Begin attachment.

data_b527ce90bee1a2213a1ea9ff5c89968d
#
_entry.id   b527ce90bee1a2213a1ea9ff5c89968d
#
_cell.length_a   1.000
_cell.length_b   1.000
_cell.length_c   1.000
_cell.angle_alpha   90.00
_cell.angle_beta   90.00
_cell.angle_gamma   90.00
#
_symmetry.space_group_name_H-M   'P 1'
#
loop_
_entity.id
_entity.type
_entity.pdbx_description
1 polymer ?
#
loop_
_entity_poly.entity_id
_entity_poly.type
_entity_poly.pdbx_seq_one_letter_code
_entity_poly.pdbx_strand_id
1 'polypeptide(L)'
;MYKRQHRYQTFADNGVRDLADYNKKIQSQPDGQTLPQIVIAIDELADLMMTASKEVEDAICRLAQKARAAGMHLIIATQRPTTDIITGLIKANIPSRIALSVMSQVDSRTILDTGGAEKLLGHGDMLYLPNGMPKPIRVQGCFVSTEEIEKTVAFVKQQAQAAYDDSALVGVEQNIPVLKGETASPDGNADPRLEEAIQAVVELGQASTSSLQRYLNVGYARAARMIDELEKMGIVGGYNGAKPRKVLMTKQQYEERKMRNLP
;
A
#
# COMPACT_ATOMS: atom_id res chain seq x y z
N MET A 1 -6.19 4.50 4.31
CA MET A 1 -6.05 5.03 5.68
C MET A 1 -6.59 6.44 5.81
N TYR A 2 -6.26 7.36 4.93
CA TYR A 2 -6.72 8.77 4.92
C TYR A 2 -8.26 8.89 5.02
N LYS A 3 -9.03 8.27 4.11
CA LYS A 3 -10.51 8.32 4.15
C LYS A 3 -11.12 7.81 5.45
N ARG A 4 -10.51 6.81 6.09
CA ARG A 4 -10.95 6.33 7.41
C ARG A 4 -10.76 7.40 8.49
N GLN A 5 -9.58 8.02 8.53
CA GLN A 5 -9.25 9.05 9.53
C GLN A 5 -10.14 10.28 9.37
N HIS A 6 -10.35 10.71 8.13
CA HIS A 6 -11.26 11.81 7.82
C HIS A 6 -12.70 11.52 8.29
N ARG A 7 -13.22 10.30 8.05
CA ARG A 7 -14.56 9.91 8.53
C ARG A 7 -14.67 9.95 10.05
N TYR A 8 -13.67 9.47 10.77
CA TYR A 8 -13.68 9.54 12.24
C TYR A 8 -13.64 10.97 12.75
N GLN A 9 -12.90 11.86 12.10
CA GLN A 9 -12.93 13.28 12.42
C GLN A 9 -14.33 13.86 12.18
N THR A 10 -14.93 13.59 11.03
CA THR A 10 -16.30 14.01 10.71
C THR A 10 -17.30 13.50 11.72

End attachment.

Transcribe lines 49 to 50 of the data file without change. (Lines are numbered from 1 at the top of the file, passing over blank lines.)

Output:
N ARG A 7 -13.22 10.30 8.05
CA ARG A 7 -14.56 9.91 8.53